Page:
link: '',
  image: '',
  copyright: 'All rights reserved 2019, Christian Alfoni',
  author: {
    name: 'Christian Alfoni',
    email: '',
    link: ''

// 2. We give it a category

// 3. We add the published articles
Object.keys(publisher.articles).forEach((articleName) => {
  const article: Article = publisher.articles[articleName]

    title: article.title,
    link: '' + articleName,
    description: article.tldr,
    date: createDate(article.published)

// 4. We create the result to be used on any requests for it,
// as it does not change during the lifespan of the application instance
const feedString = feed.rss2();

// 5. We return the rss string
export default (_, res: NextApiResponse) => {
  res.setHeader('Content-Type', 'application/rss+xml');
  res.statusCode = 200;

Now you can create links taking the user to /api/rss where you will get an RSS result to be used with any RSS reader.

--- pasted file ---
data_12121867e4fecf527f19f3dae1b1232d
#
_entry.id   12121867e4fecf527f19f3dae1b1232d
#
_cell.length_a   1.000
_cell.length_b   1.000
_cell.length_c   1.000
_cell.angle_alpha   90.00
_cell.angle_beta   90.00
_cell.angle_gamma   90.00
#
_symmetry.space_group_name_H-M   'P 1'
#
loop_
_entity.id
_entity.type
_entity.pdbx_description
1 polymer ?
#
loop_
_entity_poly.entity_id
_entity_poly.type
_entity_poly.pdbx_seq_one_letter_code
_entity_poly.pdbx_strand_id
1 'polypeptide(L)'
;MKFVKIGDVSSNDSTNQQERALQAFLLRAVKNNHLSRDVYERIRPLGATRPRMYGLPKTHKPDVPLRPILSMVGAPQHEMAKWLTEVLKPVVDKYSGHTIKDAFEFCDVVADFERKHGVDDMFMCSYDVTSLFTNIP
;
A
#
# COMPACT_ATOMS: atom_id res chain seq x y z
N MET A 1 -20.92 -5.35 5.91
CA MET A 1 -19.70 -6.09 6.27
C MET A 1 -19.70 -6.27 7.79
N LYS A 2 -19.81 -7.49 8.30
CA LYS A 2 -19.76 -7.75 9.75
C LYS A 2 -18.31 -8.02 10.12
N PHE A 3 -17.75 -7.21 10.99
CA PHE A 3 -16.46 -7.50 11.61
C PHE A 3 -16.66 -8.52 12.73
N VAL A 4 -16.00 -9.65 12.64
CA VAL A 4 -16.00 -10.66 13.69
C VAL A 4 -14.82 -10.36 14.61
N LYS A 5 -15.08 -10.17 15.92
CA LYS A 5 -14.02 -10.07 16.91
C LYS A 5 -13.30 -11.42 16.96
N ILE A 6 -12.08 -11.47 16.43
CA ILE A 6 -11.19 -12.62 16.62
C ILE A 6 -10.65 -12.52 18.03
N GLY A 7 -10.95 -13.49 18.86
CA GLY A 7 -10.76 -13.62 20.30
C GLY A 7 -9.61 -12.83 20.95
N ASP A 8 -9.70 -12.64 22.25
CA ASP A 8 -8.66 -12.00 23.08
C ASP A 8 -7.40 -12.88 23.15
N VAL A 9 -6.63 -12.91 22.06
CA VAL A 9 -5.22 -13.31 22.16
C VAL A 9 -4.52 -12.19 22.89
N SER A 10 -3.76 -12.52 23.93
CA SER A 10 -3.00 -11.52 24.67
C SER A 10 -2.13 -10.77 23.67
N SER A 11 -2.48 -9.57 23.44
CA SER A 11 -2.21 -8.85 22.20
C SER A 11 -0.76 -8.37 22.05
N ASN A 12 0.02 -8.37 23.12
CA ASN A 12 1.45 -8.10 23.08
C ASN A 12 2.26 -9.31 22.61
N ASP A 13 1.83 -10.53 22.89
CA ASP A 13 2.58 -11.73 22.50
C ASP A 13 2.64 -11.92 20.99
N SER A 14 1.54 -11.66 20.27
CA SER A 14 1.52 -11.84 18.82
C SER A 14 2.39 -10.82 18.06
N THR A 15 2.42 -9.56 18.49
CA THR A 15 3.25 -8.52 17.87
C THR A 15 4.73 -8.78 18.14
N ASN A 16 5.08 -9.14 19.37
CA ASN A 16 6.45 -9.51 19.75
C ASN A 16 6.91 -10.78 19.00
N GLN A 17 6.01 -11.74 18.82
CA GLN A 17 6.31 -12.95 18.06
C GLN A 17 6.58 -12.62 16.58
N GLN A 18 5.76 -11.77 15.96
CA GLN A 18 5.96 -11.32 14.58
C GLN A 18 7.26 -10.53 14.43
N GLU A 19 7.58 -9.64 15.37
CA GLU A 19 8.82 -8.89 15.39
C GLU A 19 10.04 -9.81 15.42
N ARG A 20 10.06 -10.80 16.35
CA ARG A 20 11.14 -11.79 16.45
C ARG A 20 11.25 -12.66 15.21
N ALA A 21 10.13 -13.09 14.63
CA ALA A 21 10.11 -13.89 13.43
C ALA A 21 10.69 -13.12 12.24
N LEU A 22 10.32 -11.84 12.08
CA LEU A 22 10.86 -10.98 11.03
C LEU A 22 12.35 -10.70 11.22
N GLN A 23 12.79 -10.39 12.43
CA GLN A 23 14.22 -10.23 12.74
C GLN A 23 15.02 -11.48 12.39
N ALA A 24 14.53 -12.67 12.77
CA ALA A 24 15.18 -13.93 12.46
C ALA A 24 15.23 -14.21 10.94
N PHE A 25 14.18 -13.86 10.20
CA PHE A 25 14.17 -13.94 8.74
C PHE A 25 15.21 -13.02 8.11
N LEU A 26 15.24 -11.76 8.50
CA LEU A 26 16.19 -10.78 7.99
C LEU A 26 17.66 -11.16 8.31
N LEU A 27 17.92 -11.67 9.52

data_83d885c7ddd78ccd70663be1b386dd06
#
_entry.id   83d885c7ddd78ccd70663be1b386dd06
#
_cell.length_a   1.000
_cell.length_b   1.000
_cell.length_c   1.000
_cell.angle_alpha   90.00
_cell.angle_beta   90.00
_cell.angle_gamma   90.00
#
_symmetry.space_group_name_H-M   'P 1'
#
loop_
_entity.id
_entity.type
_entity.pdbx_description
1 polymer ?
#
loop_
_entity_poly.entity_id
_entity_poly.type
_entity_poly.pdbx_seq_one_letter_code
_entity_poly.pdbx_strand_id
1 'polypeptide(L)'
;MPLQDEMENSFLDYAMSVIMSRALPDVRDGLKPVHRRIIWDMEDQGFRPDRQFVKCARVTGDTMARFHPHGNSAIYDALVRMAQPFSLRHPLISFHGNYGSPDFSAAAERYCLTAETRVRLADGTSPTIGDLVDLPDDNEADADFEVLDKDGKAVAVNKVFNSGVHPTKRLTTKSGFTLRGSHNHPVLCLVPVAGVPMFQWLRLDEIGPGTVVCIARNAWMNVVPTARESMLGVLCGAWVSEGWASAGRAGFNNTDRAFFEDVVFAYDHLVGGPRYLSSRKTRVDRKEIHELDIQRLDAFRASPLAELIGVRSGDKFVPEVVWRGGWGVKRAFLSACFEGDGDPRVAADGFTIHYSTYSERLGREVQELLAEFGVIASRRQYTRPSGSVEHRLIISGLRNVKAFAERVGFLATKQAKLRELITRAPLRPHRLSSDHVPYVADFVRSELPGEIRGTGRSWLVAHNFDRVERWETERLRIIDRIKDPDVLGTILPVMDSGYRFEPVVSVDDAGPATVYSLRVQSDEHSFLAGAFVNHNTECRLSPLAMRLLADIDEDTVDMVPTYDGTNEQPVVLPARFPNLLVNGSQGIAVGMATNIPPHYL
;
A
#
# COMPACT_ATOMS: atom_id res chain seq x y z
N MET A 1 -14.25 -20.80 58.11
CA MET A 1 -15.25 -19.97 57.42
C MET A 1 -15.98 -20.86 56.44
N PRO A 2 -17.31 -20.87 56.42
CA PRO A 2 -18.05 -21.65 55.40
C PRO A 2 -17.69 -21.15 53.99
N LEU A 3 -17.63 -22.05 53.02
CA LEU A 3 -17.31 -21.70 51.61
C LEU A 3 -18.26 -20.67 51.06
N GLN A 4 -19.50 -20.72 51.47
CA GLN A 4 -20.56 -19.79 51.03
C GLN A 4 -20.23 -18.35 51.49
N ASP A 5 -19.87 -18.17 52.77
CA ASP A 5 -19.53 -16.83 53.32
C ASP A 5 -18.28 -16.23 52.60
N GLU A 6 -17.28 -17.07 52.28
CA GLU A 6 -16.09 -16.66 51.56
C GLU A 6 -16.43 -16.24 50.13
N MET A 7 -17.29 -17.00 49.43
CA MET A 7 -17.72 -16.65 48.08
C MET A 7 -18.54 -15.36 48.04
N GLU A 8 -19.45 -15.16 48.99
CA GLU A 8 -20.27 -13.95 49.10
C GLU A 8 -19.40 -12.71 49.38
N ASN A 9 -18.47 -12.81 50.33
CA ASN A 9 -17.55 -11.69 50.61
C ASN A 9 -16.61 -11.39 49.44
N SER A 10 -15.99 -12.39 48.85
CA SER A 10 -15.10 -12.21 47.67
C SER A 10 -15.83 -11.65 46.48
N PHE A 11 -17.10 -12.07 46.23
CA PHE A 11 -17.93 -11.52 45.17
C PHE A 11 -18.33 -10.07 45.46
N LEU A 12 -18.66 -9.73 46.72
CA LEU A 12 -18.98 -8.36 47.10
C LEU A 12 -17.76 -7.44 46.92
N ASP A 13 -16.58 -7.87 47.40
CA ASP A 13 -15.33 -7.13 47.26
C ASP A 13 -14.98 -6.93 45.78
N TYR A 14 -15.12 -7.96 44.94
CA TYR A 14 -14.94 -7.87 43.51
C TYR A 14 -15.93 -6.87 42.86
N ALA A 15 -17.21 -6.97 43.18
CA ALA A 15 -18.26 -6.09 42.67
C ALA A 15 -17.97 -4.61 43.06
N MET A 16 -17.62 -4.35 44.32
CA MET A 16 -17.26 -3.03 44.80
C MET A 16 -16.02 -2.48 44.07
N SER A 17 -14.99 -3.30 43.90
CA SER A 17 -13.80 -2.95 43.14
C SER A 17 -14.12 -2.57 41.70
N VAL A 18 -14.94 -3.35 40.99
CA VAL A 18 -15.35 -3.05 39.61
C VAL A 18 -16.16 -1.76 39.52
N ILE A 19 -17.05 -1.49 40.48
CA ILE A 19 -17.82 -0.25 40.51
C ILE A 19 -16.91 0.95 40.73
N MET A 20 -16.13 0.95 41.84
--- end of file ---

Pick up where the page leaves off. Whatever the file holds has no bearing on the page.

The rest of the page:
Automatic deploy

The great thing about Next JS is that it can be integrated with Github using the Now Github Integration. That means you deploy a new version of your site when pushing to the repo. Follow these steps:

  target: 'serverless',
  • Create a now.json file.
  "version": 2,
  "builds": [{ "src": "package.json", "use": "@now/next" }]
  • Push to the master branch
  • Go to your dashboard on
  • Click the latest release and go to the domains tab at the top to add a new production domain
  • Push a new version of your blog to master